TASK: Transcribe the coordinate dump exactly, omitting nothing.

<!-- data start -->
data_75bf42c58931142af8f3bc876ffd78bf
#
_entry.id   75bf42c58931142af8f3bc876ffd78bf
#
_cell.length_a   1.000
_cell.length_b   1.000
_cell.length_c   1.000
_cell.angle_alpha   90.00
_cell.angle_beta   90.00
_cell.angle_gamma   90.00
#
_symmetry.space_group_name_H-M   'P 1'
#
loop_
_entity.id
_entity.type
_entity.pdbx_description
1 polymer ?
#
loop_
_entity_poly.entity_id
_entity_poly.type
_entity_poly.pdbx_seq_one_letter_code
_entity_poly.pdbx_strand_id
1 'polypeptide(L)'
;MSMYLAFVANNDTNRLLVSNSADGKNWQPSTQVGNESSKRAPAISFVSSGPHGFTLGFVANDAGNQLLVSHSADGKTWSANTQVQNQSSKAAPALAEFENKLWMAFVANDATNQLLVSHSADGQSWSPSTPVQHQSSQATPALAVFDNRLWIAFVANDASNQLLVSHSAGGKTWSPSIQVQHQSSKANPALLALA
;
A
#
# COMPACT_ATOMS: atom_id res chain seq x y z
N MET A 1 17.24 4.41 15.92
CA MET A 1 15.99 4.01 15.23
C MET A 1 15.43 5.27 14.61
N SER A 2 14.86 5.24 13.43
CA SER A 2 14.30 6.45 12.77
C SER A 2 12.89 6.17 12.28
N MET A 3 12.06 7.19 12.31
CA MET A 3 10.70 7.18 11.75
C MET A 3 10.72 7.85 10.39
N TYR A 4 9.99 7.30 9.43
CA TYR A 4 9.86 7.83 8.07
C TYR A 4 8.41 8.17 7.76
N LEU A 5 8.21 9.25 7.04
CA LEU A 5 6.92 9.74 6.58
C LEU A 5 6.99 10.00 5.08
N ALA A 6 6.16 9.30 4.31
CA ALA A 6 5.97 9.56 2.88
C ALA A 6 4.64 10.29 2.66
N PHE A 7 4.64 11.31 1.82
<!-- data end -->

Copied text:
data_75bf42c58931142af8f3bc876ffd78bf
#
_entry.id   75bf42c58931142af8f3bc876ffd78bf
#
_cell.length_a   1.000
_cell.length_b   1.000
_cell.length_c   1.000
_cell.angle_alpha   90.00
_cell.angle_beta   90.00
_cell.angle_gamma   90.00
#
_symmetry.space_group_name_H-M   'P 1'
#
loop_
_entity.id
_entity.type
_entity.pdbx_description
1 polymer ?
#
loop_
_entity_poly.entity_id
_entity_poly.type
_entity_poly.pdbx_seq_one_letter_code
_entity_poly.pdbx_strand_id
1 'polypeptide(L)'
;MSMYLAFVANNDTNRLLVSNSADGKNWQPSTQVGNESSKRAPAISFVSSGPHGFTLGFVANDAGNQLLVSHSADGKTWSANTQVQNQSSKAAPALAEFENKLWMAFVANDATNQLLVSHSADGQSWSPSTPVQHQSSQATPALAVFDNRLWIAFVANDASNQLLVSHSAGGKTWSPSIQVQHQSSKANPALLALA
;
A
#
# COMPACT_ATOMS: atom_id res chain seq x y z
N MET A 1 17.24 4.41 15.92
CA MET A 1 15.99 4.01 15.23
C MET A 1 15.43 5.27 14.61
N SER A 2 14.86 5.24 13.43
CA SER A 2 14.30 6.45 12.77
C SER A 2 12.89 6.17 12.28
N MET A 3 12.06 7.19 12.31
CA MET A 3 10.70 7.18 11.75
C MET A 3 10.72 7.85 10.39
N TYR A 4 9.99 7.30 9.43
CA TYR A 4 9.86 7.83 8.07
C TYR A 4 8.41 8.17 7.76
N LEU A 5 8.21 9.25 7.04
CA LEU A 5 6.92 9.74 6.58
C LEU A 5 6.99 10.00 5.08
N ALA A 6 6.16 9.30 4.31
CA ALA A 6 5.97 9.56 2.88
C ALA A 6 4.64 10.29 2.66
N PHE A 7 4.64 11.31 1.82